Image credit: National Archives of Singapore
Kopitiams were the natural multicultural, communal meeting spaces.

Image credit: National Archives of Singapore
The kopitiam was much more than just an eating place. It was the community club of sorts where people gathered to relax, to catch up with happenings about town and with each other. In social science-speak, the essential "third space" everybody needs (the other spaces being the home and workplace).

Image credit: National Archives of Singapore
And, what a colourful "third space" it was. 1950s Singapore was a tumultuous time. The Communist insurrection was raging in British Malaya while the negotiations for independence from Britain was well underway. Newly formed political parties fought for the masses' hearts and minds.

Kopitiams willy nilly became soapboxes for agitators, provocateurs, character assassins and rumourmongers; listening posts for informers and spies; prospecting grounds for con men; dens for gamblers, and other creepy crawlies who huddled around the white marble top tables. Most people were oblivious or turned a blind eye while enjoying their daily kopi, kaya toast, egg and smoke.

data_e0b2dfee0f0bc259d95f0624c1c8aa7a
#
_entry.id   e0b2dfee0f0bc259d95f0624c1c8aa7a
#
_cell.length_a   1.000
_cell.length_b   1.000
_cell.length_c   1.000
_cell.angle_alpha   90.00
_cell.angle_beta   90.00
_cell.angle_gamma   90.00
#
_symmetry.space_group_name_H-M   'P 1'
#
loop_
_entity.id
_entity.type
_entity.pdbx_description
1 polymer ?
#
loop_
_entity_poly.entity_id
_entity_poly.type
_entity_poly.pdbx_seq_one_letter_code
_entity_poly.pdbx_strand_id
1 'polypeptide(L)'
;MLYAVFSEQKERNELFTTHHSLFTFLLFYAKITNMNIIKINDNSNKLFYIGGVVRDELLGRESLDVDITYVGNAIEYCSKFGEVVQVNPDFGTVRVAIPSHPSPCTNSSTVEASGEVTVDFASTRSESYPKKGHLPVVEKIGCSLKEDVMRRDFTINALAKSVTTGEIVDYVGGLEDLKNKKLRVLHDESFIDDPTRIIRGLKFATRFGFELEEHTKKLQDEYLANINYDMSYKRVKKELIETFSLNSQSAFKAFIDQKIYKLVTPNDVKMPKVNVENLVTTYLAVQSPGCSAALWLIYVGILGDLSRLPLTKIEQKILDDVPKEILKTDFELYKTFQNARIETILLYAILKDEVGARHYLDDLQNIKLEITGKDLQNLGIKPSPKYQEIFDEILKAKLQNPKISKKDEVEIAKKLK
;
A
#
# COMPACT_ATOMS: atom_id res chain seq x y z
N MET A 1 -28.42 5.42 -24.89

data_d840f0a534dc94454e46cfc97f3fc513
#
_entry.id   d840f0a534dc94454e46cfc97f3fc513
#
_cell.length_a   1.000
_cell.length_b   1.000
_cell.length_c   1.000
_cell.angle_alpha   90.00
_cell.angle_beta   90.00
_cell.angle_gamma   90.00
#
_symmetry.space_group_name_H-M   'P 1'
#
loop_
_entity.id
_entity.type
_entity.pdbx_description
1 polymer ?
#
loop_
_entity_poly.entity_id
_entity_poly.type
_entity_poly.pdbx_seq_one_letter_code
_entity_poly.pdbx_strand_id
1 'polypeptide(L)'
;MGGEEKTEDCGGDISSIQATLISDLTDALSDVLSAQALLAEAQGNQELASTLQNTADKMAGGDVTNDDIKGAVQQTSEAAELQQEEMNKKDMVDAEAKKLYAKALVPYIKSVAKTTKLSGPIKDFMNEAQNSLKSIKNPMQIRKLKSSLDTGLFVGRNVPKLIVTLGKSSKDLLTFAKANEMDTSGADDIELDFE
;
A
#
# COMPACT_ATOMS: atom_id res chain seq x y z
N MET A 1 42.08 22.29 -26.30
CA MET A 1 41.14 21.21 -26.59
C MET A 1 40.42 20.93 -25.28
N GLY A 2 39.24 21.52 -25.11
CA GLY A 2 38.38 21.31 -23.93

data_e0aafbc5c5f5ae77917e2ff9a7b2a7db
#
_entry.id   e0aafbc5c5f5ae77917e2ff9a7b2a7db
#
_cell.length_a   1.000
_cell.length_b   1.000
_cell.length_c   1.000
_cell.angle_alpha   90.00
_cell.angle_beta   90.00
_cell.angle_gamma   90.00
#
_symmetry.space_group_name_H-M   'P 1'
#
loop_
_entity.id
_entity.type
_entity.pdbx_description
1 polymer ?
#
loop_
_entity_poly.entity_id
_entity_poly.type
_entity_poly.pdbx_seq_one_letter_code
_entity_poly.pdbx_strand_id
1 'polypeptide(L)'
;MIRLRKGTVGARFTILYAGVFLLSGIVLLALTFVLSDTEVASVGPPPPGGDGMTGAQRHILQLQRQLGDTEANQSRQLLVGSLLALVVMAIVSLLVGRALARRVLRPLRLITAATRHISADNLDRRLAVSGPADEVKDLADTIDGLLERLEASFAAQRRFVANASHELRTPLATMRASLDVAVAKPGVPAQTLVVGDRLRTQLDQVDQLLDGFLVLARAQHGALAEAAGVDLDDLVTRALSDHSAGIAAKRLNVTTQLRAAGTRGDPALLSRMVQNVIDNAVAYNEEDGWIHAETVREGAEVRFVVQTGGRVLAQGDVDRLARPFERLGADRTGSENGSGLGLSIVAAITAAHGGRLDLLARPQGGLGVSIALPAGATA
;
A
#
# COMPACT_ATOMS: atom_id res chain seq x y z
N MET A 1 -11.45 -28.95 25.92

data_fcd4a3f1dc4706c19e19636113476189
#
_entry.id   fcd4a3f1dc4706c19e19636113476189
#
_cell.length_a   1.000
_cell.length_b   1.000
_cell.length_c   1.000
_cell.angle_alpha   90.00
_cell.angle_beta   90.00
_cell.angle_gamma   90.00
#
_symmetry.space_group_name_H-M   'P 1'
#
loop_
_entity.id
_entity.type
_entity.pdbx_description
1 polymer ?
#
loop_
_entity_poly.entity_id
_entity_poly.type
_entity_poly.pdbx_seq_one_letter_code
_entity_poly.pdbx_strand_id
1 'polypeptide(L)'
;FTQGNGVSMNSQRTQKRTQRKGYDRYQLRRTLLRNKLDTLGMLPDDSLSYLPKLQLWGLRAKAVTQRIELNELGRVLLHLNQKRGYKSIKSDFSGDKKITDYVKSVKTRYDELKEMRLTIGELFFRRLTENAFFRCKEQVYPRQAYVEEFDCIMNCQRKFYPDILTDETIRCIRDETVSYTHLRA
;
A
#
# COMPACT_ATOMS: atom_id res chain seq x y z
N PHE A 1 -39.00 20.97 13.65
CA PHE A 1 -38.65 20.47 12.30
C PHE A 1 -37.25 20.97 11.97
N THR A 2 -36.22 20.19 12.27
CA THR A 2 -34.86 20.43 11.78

Image credit: National Archives of Singapore
Some kopitiams were like hobby clubs such as this one where lovers of singing birds gathered to eat, chat and listen to bird song together.

Oh..., this is too beautiful.... 😢

Image credit: National Archives of Singapore
In a time of no mobiles, not even telephones at home, borrowing the kopitiam's telephone was a much appreciated "value added service" before the era of payphones.